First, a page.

1 Answer 1


What you have pasted is found in page 209 of the English translation of the Madaviya Sankara Vijayam translated by Swami Tapasyanandha (Sri Rama Krishna Mutt). This translation however ignores a lot of content given in the sub text of the Sanskrit version.

The Sanskrit version of the same text is supplemented by the commentary of Mahadeva Chimaniji Apte (and the Anandhashrama pandits) gives over 4 pages of details (in the subtext from page 527 to page 530) for just the 1 & 2nd sloka whose English translation is pasted by you above.

The Sanskrit text mentions that they were the followers of the sect of Girija (highlighed in red) implying the mountain born girl (goddess partvathi's forms) who were addicted to the practise of consuming liquor in their rituals. This hints to prayers made to the one who is Rudra (or shiva's wife) or the same goddess who is prayed in today's tantric vamacara pratcices.

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In a lot of places, they are called as Padmakunkumapundrika - implying those who worship shakti (in her uma form by tantric vamacara means since they use madhu consumption as ritual) by wearing lotus coloured kunkuma on their heads. Examples are verse 17 (page 528) and verse 19 (page 529). having said that, no explicit mention of a sect name is made except that they are Girija (wife of Shiva) upasakas.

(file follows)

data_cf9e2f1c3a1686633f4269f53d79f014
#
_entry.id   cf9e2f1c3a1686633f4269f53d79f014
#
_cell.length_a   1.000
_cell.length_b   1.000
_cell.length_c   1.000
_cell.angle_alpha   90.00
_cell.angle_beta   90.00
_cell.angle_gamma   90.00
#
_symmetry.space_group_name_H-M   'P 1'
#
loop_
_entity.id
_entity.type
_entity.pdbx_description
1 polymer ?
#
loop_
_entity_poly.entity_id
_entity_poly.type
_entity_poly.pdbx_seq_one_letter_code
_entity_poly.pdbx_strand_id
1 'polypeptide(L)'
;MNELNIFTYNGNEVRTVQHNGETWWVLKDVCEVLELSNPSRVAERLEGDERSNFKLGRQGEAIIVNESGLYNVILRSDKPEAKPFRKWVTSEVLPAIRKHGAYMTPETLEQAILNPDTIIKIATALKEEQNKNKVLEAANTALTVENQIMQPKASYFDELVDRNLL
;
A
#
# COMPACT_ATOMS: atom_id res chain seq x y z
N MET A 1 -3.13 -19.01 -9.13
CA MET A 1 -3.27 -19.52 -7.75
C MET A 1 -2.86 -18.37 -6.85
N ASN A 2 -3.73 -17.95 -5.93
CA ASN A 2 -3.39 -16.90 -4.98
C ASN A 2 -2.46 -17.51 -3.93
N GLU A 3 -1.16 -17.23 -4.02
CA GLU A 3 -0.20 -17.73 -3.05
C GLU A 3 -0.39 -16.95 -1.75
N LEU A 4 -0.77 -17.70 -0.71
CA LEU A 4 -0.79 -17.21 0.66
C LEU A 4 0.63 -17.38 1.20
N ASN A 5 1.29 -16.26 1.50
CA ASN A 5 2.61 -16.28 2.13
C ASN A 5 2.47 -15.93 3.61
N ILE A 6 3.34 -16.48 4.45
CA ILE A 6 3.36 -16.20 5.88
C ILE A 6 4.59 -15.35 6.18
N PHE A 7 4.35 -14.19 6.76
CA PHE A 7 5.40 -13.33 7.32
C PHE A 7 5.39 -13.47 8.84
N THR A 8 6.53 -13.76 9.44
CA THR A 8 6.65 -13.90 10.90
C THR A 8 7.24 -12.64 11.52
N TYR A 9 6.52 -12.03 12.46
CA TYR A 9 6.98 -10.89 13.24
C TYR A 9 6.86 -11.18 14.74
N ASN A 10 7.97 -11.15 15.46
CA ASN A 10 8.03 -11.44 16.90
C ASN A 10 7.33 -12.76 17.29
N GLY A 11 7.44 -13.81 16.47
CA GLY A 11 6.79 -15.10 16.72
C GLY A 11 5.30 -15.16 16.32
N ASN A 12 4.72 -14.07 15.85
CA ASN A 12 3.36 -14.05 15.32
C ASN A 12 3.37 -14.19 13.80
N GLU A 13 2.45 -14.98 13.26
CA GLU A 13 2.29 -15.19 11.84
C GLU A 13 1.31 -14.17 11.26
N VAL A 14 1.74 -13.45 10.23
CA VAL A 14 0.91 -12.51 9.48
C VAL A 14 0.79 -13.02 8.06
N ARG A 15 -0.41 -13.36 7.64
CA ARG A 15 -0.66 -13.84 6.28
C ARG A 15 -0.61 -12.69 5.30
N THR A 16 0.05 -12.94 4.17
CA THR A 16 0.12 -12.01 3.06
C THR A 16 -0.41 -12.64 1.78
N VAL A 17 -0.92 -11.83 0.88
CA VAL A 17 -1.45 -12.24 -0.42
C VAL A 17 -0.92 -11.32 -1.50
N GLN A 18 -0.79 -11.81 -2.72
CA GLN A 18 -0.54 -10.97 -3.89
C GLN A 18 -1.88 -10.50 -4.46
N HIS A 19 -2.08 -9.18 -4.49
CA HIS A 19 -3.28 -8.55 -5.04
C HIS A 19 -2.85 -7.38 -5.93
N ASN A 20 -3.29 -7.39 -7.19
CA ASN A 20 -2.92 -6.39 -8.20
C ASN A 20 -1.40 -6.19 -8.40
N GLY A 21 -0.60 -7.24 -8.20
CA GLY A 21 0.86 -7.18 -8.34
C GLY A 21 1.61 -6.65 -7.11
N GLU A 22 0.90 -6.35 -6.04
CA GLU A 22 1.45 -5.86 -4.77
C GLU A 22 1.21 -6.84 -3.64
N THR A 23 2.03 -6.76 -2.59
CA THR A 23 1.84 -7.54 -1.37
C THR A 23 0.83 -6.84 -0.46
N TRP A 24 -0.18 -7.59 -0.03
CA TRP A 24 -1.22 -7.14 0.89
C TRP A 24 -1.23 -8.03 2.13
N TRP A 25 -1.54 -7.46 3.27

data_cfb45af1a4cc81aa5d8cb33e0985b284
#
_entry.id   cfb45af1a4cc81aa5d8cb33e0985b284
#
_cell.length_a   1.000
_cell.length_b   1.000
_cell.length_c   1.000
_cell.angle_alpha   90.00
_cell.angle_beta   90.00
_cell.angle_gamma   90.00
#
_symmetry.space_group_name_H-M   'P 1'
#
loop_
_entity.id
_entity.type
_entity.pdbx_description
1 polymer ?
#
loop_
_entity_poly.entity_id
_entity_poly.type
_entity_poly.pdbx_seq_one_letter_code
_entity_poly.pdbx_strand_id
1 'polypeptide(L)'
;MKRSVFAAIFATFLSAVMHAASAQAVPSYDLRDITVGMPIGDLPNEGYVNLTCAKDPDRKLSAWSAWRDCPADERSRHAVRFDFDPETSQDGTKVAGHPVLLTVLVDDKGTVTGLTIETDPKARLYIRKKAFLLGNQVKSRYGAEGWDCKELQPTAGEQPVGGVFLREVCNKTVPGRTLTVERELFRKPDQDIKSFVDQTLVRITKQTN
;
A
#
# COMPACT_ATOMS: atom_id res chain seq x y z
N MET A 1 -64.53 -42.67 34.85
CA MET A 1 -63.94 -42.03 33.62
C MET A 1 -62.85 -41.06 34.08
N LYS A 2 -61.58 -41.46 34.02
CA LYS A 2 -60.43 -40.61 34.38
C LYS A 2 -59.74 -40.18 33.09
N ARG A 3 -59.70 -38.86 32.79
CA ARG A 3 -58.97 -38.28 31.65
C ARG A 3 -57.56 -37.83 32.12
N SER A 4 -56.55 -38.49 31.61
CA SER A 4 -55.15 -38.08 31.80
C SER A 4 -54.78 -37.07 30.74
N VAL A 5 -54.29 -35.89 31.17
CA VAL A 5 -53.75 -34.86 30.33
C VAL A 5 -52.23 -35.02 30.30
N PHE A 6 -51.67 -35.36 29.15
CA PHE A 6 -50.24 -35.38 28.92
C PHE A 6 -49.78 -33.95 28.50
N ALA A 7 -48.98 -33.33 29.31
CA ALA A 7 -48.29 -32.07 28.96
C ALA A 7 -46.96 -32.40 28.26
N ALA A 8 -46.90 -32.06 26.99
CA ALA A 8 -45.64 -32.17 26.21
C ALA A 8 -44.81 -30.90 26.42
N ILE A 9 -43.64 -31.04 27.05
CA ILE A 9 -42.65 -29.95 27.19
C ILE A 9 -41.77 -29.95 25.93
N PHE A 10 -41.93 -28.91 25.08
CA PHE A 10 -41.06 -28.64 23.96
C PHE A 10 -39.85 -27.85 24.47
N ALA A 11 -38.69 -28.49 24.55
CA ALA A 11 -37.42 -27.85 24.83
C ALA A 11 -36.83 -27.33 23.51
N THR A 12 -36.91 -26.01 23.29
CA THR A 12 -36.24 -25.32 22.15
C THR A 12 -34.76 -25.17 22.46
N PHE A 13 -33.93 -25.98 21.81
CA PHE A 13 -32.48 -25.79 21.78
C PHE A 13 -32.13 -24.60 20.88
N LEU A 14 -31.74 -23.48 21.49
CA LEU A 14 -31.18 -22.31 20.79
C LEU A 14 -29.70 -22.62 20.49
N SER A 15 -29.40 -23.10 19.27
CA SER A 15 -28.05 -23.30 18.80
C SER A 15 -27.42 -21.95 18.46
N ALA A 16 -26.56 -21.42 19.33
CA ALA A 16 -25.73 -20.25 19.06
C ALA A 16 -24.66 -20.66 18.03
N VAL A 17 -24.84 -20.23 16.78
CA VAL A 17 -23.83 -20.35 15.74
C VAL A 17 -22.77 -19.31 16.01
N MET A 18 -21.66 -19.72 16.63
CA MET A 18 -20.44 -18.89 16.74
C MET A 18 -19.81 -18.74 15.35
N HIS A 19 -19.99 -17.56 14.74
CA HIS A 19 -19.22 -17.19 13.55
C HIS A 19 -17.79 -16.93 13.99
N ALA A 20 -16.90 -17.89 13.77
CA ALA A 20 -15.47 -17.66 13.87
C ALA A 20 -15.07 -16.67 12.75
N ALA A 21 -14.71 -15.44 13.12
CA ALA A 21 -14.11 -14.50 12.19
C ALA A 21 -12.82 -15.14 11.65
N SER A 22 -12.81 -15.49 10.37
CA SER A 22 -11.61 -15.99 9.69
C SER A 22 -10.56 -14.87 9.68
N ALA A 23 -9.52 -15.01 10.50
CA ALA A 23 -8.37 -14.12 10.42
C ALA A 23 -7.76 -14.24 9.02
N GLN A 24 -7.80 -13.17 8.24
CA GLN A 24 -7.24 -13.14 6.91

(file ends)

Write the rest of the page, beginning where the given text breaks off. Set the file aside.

All the arguments posed by Acharya against their principles are furnished till sloka 27 within the subtext (page 529).

They finally accept defeat to Acharya's views and then are initiated into the worship of Sharadhambha by Acharya (sloka 28 in subtext, page 529).

verse 15 talks about advaitha and knowledge of Brahma. Verse 16 then goes to say that "Vidya Rupa bhavani yo samproktha dvaitha bodhina". Those who state (or worship) bhavani as the vidyarupa (hinting vidyas of the dakshina tantric sect classified as vidya, mahavidya and Srividya in due ascending order of status) are preachers of dwaita (dvaitha bodhinaha). The later part of 16th sloka states that worshiping such forms gives chitta suddhi.

Verse 17 says "Therefore abandon practice of kunkuma pundra (wearing kunkuma as vamachara sect does). Verse 18 says that the followers, baffled by this argument of acharya considered him as guru. Verse 19 says "Archarya taught them to follow the panchapuja vidhana after bating and doing their Sandhya rights. He then initiatied them into the shuddha Advaitha path.

From Verse 20, the importance of MahaLakshmi Bhakti is given. Again in verse 26 onwards, a few of the same shaktas were converted to followers of Sharadhambha, initiated by Acharya.

On a different note, i have read portions of both the Sanskrit text and the English translation. I find that Swami Tapasyanda only translates the slokas as is. The text by the anandhasharama gives a lot more details that one may need (but in Sanskrit) as subtexts to each sloka with a lot of other associated information (just like a bhashyam).

Let me know if this answers your primary question.